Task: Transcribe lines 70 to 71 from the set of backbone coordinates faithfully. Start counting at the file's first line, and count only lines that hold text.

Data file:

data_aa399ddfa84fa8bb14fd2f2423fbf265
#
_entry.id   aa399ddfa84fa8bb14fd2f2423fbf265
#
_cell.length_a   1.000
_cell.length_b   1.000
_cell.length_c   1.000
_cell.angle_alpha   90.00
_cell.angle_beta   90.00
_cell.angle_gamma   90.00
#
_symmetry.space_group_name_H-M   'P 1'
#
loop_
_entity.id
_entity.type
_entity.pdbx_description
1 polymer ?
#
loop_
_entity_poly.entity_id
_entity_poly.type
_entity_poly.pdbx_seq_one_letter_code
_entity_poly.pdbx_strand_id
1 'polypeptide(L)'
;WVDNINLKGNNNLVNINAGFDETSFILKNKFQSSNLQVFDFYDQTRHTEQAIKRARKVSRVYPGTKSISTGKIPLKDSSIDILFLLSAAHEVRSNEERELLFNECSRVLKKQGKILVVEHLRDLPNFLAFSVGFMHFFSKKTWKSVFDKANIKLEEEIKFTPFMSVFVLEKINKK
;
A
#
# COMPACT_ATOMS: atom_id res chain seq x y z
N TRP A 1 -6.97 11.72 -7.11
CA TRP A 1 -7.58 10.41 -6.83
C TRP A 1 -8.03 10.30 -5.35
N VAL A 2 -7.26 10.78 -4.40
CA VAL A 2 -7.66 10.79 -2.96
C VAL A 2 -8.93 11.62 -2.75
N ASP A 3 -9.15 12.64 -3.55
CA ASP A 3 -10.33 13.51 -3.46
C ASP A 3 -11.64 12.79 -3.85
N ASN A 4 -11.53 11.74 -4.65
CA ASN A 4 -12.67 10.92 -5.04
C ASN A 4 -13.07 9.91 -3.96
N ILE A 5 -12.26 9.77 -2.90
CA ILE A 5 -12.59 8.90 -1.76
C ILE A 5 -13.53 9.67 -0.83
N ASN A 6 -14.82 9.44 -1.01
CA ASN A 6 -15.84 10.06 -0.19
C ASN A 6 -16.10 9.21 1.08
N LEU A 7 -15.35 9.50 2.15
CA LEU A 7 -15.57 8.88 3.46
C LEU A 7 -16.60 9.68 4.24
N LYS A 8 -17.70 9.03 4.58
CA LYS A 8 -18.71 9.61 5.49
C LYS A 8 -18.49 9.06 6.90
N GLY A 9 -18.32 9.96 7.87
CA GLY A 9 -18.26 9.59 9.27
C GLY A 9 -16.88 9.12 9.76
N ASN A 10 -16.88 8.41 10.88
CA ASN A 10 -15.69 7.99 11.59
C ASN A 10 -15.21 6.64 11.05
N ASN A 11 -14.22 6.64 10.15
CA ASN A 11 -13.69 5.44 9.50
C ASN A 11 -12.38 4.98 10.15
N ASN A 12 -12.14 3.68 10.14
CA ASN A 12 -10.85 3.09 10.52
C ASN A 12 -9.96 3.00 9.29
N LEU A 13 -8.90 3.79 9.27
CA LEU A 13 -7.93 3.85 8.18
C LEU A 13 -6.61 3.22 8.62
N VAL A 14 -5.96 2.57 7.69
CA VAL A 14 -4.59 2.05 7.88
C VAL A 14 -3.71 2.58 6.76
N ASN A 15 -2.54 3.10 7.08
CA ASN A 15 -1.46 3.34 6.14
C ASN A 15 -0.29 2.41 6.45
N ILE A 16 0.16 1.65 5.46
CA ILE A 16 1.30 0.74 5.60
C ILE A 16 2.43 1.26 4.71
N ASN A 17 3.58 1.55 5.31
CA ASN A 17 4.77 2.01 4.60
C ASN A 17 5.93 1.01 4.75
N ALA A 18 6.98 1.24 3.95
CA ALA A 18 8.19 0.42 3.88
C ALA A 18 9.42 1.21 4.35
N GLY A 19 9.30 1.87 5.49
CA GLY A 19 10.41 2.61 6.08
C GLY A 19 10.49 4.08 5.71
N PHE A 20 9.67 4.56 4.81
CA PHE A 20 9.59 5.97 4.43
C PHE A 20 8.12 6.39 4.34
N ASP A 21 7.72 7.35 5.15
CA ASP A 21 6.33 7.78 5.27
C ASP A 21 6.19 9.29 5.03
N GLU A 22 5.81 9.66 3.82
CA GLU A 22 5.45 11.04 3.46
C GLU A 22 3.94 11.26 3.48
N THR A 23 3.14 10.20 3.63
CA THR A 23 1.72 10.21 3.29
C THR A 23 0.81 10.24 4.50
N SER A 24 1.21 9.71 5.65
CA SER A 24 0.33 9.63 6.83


N VAL A 14 -5.96 2.57 7.69
CA VAL A 14 -4.59 2.05 7.88